Post "Precious" in 2009, the world seemed to be filmmaker Lee Daniels' oyster. The aforementioned drama had scored six Oscar nominations, won two and the gestating projects started to pile up. There was the civil rights drama "Selma," which garnered interest from Robert DeNiro, Hugh Jackman and Liam Neeson, a potential adaptation of "Miss Saigon," and Denzel Washington was attached to his project "The Butler."
But after months of waiting on passion projects, Daniels switched things up and mounted an easier-to-finance thriller called "The Paperboy" starring Zac Efron, Nicole Kidman and Matthew McConaughey. It premieres in Cannes in about two weeks (it plays at the tail end of the festival, which kicks off on Tuesday).
But "The Butler" is back and picking up steam. Fans of Daniels already know that Washington is gone and replaced with Academy Award winner Forest Whitaker. Jane Fonda is set to play Nancy Reagan, Alan Rickman (not 'Paperboy' co-star John Cusak) will apparently play Ronald Reagan and Oprah Winfrey is on board as well.
Three more actors are evidently circling roles in the film, the story of The White House's butler, Eugene Allen (Whitaker), who served eight American Presidents over the course of three decades. They include "The Paperboy" co-star Matthew McConaughey, former "Iron Man" star Terrence Howard and Academy-Award-winner turned lost-in-the-woods actor Cuba Gooding Jr. (the latter two having recently appeared together in the George Lucas-produced "Red Tails").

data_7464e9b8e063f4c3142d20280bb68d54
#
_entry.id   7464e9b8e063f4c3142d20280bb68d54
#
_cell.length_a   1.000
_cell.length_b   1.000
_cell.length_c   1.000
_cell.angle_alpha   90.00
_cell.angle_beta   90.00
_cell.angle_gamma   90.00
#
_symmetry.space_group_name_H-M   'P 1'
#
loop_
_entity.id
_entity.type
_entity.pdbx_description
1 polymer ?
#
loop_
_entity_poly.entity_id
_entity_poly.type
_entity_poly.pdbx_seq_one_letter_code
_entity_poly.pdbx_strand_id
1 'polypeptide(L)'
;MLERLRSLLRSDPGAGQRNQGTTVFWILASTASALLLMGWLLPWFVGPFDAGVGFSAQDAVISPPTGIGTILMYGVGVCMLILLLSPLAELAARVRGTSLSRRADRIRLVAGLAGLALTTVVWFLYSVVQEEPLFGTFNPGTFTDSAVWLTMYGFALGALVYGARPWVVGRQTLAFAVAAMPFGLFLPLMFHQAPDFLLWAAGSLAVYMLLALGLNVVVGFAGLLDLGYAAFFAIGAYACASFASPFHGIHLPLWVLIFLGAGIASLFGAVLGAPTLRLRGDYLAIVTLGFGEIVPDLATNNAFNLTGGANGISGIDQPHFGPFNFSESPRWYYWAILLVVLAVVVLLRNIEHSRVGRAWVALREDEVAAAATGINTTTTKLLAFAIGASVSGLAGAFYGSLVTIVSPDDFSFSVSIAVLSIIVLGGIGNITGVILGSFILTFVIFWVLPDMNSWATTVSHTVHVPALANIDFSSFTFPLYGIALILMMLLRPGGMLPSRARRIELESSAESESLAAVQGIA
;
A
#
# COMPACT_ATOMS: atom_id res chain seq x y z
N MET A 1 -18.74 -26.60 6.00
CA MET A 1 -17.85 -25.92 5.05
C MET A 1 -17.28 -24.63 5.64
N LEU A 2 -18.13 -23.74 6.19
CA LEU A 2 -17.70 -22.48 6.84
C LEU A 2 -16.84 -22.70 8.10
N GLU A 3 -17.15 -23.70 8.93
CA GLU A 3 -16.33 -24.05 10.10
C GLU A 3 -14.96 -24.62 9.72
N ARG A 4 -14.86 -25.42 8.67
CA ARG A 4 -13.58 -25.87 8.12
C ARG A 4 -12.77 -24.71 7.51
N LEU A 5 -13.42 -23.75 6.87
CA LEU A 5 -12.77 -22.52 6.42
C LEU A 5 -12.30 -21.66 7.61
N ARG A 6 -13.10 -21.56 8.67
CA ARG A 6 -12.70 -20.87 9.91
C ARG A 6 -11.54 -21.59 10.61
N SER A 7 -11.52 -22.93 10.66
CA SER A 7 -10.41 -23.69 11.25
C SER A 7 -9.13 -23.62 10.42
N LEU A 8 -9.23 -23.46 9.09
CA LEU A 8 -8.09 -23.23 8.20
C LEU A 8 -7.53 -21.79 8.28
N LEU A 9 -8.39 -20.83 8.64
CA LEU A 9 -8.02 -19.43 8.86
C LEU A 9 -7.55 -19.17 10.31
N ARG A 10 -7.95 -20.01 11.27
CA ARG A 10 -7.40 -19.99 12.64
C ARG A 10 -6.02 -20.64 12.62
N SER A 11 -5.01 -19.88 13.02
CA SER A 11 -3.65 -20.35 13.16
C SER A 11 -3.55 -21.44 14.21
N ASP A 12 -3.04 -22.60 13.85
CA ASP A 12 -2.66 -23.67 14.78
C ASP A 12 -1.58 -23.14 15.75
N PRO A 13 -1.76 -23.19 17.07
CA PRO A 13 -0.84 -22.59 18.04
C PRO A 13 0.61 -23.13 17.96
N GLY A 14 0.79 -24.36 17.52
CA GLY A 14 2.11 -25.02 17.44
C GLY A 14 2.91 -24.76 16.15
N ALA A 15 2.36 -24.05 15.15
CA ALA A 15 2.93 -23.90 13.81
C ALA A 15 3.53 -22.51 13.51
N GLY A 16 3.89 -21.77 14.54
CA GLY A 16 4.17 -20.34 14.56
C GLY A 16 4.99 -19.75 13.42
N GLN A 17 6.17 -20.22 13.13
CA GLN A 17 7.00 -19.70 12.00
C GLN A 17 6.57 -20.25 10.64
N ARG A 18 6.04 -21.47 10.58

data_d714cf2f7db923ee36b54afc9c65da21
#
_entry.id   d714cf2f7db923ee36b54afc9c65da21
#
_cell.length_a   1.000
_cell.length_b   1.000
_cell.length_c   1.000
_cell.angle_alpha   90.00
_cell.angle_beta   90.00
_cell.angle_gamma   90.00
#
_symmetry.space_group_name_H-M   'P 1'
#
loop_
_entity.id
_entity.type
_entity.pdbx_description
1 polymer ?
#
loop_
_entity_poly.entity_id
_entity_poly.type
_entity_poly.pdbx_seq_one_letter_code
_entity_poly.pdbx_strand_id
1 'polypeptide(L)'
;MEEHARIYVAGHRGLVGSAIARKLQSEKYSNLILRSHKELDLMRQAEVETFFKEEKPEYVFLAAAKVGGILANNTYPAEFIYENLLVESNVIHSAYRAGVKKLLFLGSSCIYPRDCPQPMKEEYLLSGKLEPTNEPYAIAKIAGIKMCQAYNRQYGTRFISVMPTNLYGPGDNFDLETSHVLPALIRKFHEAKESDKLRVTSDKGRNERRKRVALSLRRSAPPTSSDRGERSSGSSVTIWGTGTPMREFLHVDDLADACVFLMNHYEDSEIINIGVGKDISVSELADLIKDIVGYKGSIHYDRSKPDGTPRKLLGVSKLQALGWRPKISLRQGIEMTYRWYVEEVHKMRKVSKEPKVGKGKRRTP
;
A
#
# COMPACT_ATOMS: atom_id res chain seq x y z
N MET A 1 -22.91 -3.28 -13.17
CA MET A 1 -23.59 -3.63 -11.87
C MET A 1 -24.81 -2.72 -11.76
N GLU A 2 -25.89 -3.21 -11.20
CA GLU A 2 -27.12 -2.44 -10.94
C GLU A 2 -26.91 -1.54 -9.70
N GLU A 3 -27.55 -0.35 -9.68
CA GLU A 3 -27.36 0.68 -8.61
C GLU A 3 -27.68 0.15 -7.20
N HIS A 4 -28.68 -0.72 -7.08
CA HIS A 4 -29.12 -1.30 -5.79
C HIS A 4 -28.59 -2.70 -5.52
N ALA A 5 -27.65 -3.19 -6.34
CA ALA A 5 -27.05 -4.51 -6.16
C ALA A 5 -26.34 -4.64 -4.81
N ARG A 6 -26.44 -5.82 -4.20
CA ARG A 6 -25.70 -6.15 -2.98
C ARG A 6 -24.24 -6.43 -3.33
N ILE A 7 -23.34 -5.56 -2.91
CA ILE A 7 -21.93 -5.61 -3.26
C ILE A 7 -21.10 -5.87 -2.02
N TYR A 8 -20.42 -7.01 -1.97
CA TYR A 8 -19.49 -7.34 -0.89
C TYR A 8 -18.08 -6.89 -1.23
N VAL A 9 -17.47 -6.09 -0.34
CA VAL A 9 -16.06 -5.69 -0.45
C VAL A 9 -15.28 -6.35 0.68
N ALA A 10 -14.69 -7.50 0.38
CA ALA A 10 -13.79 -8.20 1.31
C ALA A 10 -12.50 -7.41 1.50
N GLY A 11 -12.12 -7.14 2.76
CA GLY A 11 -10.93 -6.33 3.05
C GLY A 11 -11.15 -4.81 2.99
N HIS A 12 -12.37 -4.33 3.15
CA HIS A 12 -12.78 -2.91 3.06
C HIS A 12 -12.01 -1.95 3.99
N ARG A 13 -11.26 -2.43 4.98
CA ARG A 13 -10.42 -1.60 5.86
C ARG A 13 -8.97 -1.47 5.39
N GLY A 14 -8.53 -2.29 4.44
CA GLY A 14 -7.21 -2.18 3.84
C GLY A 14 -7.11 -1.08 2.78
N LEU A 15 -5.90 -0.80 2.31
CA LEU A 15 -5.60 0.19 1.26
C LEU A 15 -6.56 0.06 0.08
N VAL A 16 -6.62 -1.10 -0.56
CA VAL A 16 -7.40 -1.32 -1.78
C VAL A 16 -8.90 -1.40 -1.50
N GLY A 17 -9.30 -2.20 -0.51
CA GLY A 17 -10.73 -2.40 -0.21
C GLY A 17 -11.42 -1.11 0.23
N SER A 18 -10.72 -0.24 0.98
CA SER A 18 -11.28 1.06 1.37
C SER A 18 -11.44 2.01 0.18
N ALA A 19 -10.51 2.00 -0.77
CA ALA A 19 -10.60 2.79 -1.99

No word on what roles the actors may play, but evidently several of the roles in the film might be smaller cameos. Danny Strong wrote the script, which Daniels rewrote. No shoot date yet, but with Cannes around the corner surely more details will surface when when film financing company IM Global attemps to sell the picture to foreign buyers. Previously discussed potential 'Butler' actors Hugh Jackman, Mila Kunis and David Oyelowo are nowhere to be found in this THR update, so presumably they are no longer in the mix. "The Butler" will be an interesting showcase for African American talent, especially for Whitaker who seemingly hasn't had a great role since he won the Best Actor Oscar for "The Last King of Scotland." In fact, arguably his career has been on the Cuba Gooding Jr.-like B-movie decline, but hopefully he and Gooding Jr. can once again prove that they have the right stuff, given the right material.